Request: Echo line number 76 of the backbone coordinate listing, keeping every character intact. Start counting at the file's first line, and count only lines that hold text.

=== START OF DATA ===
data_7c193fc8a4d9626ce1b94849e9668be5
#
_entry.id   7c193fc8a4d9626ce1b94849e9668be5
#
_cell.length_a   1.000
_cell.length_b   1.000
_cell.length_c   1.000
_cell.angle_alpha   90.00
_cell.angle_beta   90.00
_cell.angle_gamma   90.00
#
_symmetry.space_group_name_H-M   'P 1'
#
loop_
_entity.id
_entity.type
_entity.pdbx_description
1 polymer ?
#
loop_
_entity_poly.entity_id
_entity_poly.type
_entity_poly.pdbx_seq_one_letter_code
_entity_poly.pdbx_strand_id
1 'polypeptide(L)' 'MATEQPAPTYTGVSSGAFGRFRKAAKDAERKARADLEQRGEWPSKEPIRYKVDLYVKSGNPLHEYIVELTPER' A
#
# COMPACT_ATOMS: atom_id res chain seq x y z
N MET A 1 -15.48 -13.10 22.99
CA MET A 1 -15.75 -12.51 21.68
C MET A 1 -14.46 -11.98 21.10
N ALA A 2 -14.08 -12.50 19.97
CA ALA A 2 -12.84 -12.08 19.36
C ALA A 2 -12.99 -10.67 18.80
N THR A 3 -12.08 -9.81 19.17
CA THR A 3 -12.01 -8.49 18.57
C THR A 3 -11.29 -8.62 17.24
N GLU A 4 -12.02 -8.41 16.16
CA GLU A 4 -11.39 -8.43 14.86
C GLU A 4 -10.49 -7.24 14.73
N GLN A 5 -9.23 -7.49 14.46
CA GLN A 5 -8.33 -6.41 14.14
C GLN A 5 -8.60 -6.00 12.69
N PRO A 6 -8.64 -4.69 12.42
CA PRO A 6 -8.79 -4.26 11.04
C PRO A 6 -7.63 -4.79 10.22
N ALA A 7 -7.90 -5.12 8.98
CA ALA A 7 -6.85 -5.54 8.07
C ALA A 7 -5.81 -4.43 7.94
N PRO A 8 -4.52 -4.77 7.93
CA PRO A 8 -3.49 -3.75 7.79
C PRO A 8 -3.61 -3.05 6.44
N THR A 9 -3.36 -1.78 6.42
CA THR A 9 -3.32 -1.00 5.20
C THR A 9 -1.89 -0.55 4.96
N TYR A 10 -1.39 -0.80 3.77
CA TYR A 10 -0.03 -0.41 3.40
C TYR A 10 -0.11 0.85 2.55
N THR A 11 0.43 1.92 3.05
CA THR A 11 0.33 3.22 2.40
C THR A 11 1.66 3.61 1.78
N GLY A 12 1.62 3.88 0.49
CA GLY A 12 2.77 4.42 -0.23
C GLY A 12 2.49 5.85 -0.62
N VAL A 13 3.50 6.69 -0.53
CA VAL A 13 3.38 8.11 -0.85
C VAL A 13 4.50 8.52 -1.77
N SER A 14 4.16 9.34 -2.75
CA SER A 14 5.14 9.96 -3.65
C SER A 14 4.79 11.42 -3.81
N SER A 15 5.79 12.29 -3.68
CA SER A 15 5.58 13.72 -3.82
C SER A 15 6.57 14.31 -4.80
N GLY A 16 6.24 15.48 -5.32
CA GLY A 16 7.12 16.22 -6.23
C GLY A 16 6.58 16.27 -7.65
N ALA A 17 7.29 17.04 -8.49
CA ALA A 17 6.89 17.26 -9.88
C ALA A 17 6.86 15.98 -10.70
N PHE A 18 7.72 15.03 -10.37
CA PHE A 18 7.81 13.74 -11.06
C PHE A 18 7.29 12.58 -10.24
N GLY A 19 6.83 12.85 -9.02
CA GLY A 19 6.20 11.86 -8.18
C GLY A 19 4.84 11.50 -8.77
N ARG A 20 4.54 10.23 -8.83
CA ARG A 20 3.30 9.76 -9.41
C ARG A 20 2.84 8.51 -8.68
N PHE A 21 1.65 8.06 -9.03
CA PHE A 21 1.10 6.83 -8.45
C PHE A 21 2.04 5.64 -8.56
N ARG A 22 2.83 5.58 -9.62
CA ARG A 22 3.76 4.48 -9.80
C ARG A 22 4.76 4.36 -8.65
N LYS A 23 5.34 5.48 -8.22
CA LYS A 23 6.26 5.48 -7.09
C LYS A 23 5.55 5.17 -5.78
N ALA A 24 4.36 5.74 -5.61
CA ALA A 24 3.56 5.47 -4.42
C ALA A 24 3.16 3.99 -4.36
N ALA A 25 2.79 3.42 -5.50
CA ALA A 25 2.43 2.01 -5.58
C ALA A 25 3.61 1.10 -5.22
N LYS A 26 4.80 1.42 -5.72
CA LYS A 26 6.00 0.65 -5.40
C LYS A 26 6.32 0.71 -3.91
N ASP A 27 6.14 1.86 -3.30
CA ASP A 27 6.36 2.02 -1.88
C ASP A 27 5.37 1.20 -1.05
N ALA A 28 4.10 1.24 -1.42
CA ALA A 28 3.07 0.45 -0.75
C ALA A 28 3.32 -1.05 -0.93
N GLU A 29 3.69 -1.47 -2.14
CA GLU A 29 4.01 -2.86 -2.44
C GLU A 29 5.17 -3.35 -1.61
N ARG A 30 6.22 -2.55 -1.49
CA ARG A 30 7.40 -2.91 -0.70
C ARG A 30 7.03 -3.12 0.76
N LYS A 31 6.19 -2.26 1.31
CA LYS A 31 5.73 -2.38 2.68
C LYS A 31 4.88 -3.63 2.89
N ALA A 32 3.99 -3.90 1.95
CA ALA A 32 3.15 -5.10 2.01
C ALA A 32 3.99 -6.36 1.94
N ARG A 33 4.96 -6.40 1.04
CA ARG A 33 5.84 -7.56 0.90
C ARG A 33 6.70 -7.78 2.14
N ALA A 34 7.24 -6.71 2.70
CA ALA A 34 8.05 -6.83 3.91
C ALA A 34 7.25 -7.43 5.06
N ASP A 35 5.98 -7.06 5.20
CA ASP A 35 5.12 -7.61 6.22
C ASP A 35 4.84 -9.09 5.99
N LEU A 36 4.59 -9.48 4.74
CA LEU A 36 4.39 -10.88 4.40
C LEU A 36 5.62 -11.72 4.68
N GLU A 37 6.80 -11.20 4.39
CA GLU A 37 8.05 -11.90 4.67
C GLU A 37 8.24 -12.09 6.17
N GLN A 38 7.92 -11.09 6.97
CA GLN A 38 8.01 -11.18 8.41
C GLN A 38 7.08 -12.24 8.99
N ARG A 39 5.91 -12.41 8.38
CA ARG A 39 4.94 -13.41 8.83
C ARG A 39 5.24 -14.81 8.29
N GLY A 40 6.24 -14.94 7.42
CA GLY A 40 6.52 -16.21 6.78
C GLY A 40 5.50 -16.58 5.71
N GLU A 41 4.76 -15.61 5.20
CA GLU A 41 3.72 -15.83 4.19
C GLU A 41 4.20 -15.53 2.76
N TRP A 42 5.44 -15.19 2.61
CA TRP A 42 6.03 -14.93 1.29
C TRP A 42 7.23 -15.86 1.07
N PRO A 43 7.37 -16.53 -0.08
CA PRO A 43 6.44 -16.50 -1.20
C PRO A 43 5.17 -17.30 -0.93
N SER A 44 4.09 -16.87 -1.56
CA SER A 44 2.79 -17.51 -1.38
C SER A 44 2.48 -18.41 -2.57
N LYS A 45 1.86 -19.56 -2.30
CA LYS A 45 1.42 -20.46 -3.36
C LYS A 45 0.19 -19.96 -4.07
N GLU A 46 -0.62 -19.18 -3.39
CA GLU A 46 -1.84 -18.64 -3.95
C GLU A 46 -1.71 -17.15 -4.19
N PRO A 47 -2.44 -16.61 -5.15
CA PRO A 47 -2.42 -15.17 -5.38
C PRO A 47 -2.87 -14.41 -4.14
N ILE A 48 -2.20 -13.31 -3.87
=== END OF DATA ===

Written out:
N ALA A 17 7.29 17.04 -8.49